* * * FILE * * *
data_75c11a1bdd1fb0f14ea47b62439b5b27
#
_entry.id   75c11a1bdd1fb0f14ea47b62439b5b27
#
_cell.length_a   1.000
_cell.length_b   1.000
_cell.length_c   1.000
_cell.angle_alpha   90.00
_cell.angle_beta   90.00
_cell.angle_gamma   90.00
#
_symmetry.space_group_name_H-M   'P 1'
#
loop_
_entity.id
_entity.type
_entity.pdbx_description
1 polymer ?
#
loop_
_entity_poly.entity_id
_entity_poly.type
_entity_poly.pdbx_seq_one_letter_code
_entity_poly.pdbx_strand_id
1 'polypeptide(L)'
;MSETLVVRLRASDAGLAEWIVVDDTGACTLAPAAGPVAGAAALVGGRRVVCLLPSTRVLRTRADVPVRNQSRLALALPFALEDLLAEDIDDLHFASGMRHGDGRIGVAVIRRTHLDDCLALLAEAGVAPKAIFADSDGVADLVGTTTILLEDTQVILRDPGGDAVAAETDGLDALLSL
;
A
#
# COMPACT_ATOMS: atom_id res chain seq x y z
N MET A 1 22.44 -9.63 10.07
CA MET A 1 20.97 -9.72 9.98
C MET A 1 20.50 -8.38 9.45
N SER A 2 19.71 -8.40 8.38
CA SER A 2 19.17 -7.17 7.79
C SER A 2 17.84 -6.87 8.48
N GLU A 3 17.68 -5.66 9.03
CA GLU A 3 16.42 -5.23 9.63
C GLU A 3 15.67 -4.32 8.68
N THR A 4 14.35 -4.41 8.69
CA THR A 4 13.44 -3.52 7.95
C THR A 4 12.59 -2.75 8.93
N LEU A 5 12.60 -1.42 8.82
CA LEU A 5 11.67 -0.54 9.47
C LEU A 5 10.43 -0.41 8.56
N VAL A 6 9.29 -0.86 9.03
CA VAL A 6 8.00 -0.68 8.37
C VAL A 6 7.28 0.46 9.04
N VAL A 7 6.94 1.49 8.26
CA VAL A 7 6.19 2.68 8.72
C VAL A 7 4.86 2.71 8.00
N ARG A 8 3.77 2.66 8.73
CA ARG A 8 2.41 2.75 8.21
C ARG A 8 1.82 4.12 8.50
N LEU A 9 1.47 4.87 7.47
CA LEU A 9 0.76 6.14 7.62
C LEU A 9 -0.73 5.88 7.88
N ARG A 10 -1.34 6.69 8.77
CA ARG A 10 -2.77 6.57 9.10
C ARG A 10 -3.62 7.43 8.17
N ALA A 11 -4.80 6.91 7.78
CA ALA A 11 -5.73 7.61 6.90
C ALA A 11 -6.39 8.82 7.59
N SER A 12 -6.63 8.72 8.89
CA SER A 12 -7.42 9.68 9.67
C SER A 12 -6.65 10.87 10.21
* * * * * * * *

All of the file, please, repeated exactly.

data_75c11a1bdd1fb0f14ea47b62439b5b27
#
_entry.id   75c11a1bdd1fb0f14ea47b62439b5b27
#
_cell.length_a   1.000
_cell.length_b   1.000
_cell.length_c   1.000
_cell.angle_alpha   90.00
_cell.angle_beta   90.00
_cell.angle_gamma   90.00
#
_symmetry.space_group_name_H-M   'P 1'
#
loop_
_entity.id
_entity.type
_entity.pdbx_description
1 polymer ?
#
loop_
_entity_poly.entity_id
_entity_poly.type
_entity_poly.pdbx_seq_one_letter_code
_entity_poly.pdbx_strand_id
1 'polypeptide(L)'
;MSETLVVRLRASDAGLAEWIVVDDTGACTLAPAAGPVAGAAALVGGRRVVCLLPSTRVLRTRADVPVRNQSRLALALPFALEDLLAEDIDDLHFASGMRHGDGRIGVAVIRRTHLDDCLALLAEAGVAPKAIFADSDGVADLVGTTTILLEDTQVILRDPGGDAVAAETDGLDALLSL
;
A
#
# COMPACT_ATOMS: atom_id res chain seq x y z
N MET A 1 22.44 -9.63 10.07
CA MET A 1 20.97 -9.72 9.98
C MET A 1 20.50 -8.38 9.45
N SER A 2 19.71 -8.40 8.38
CA SER A 2 19.17 -7.17 7.79
C SER A 2 17.84 -6.87 8.48
N GLU A 3 17.68 -5.66 9.03
CA GLU A 3 16.42 -5.23 9.63
C GLU A 3 15.67 -4.32 8.68
N THR A 4 14.35 -4.41 8.69
CA THR A 4 13.44 -3.52 7.95
C THR A 4 12.59 -2.75 8.93
N LEU A 5 12.60 -1.42 8.82
CA LEU A 5 11.67 -0.54 9.47
C LEU A 5 10.43 -0.41 8.56
N VAL A 6 9.29 -0.86 9.03
CA VAL A 6 8.00 -0.68 8.37
C VAL A 6 7.28 0.46 9.04
N VAL A 7 6.94 1.49 8.26
CA VAL A 7 6.19 2.68 8.72
C VAL A 7 4.86 2.71 8.00
N ARG A 8 3.77 2.66 8.73
CA ARG A 8 2.41 2.75 8.21
C ARG A 8 1.82 4.12 8.50
N LEU A 9 1.47 4.87 7.47
CA LEU A 9 0.76 6.14 7.62
C LEU A 9 -0.73 5.88 7.88
N ARG A 10 -1.34 6.69 8.77
CA ARG A 10 -2.77 6.57 9.10
C ARG A 10 -3.62 7.43 8.17
N ALA A 11 -4.80 6.91 7.78
CA ALA A 11 -5.73 7.61 6.90
C ALA A 11 -6.39 8.82 7.59
N SER A 12 -6.63 8.72 8.89
CA SER A 12 -7.42 9.68 9.67
C SER A 12 -6.65 10.87 10.21